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Supreme Court Decision on Whether To Hear Second Amendment Case May Come Nov. 13:

Lyle Denniston (SCOTUSblog) reports that the Court will consider the petition Nov. 9. That means it may announce the grant or denial of certiorari Nov. 13, though the Justices might delay it for a week or more in certain circumstances. "The case, if granted, would probably be heard in February or March."

UPDATE: Whoops, the link was wrong; fixed it, thanks to an anonymous commenter.

DonP (mail):
Reading the Amici briefs on this, with a spin on each that would put James Carville, Paul Begala and Rush Limbaugh combined to shame, is giving me a headache. There must be an easier way for the Supremes to arrive at a reasonable decision.

If SCOTUS grants cert,. how about a real "reasonable person" test of the district's laws, using their own claims as the yardstick ...

The DC attorney shall be given one shotgun, unloaded, (and with lock or disassembled as required by current DC law), as well as a brand new box of shotgun shells. These shall both be placed within a locker to simulate a closet, with the exception of the key, which shall be in the attorney's pocket.

The plaintiffs attorney shall be given one claw hammer and shall stand 28 feet away from the DC attorney, as an estimated distance from a front door, just kicked in by an angry drug dealer, to the back of the kitchen.

The judge shall activate a buzzer, at which time the attorneys will attempt to kill each other, and we will determine if the shotgun, stored as required by law, is indeed fully functional as currently claimed by said attorney and Mayor Fenty.

Fox TV please note, I have already applied for a copyright on this concept as my intellectual property for a possible Reality TV series for mid-season.
10.25.2007 12:01pm
Barry Kirk (mail) (www):
How about making it more realistic.

Give the simulated angry drug dealer a 9mm handgun. After all, I don't think that DC can reasonably claim that they have actually disarmed all of the drug dealers in the district.
10.25.2007 2:21pm
Edward Lunny (mail):
I think that both of you are entirely unrealistic and display a very distinct prejudice towards the legislative and law enforcement communities in D.C. It is thoroughly illogical and entirely unreasonable to think that the realities of life in D.C. should have any bearing on just how assinine firearms statutes are in the district. It is also laughable to think that those in the government and law enforcement in the district would be bound by those statutes that they use to disarm and victimise the residents of the district. This might be satirical, if it didn't appear to be the standard operating procedure in that small community of tyrannical stupidity known as the District of Columbia.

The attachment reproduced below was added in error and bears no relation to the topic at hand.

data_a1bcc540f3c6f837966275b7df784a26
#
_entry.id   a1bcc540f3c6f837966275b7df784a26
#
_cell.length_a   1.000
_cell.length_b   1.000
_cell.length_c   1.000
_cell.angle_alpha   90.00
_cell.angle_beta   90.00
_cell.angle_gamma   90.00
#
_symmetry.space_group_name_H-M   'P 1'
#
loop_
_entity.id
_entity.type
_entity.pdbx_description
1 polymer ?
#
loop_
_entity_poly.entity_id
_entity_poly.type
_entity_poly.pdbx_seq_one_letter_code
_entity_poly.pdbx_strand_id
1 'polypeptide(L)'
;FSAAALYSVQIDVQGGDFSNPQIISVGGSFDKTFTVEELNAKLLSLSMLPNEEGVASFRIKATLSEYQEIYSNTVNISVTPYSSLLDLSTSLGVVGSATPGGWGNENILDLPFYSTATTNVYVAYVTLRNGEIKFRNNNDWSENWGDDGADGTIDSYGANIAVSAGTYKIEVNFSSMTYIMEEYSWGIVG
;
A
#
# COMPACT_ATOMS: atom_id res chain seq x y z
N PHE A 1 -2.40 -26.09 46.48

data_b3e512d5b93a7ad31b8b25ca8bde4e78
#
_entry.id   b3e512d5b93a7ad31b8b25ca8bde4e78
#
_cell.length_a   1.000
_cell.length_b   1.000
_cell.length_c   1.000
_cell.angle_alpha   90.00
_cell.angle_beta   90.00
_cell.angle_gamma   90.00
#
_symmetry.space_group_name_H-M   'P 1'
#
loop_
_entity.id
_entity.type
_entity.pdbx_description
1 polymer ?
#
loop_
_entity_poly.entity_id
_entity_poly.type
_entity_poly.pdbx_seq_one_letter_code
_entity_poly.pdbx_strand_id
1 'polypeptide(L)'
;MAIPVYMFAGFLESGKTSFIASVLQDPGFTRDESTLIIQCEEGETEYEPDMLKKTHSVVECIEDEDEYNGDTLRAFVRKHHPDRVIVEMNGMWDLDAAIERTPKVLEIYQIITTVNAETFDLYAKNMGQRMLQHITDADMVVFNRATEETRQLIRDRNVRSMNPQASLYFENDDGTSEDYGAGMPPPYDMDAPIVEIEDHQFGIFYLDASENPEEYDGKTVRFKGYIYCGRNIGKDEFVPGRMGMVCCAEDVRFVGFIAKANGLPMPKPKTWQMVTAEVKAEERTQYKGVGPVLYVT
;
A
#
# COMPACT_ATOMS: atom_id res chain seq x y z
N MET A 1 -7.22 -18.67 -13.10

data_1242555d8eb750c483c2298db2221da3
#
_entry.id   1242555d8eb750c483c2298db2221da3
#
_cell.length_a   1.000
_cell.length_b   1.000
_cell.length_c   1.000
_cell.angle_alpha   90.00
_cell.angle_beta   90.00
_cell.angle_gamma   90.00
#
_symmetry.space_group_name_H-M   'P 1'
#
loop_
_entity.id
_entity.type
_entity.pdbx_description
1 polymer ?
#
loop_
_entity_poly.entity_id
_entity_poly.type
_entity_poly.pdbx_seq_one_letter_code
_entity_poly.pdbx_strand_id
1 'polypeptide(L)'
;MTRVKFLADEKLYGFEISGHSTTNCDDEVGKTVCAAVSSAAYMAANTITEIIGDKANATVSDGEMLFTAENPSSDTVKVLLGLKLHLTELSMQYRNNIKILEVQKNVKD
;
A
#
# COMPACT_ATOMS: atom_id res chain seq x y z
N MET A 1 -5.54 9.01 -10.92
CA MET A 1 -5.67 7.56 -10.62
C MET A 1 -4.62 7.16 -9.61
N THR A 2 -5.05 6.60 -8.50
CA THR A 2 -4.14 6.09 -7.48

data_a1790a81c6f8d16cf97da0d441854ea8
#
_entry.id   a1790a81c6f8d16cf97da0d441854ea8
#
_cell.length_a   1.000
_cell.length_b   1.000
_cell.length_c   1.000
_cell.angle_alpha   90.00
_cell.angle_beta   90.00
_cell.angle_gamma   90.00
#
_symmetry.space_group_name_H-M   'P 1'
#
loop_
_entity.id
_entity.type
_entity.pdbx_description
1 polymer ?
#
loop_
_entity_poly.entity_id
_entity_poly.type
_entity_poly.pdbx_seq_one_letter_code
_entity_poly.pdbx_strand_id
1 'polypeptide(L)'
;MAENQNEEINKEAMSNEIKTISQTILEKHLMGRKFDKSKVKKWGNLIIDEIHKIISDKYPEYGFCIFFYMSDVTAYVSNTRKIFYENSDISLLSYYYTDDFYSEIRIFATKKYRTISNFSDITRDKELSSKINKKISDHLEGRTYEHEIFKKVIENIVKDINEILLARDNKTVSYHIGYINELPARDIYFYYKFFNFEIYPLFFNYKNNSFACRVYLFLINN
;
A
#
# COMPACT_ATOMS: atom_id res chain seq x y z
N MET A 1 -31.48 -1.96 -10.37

10.25.2007 4:43pm
Dan Hamilton:

The judge shall activate a buzzer, at which time the attorneys will attempt to kill each other, and we will determine if the shotgun, stored as required by law, is indeed fully functional as currently claimed by said attorney and Mayor Fenty


This is not fair to the DC Attorney. You are assuming that the attorney knows how to load and shoot a shotgun. This cannot be assumed. You are also assuming that the DC Attorney can recognize a threat and be able to use the key to unlock the safty lock on the shotgun.

What is most likely to happen is that the DC Attorney's actions will have everyone laughing and rolling on the floor. When he finaly gets the shotgun unlocked he will spend someting trying to fiqure out how to load it. When he finally does, he will not know which end is the dangerous one and will most likely shoot himself. If he manages not to shoot himself, the bystanders will be in the most danger.

What normally happens when a drug dealer breaks down the door of a DC Atorney. The drug dealer is mad that he had to stay in jail 3 hours, He wants to know why the attorney took so long to get him out.
10.26.2007 1:35pm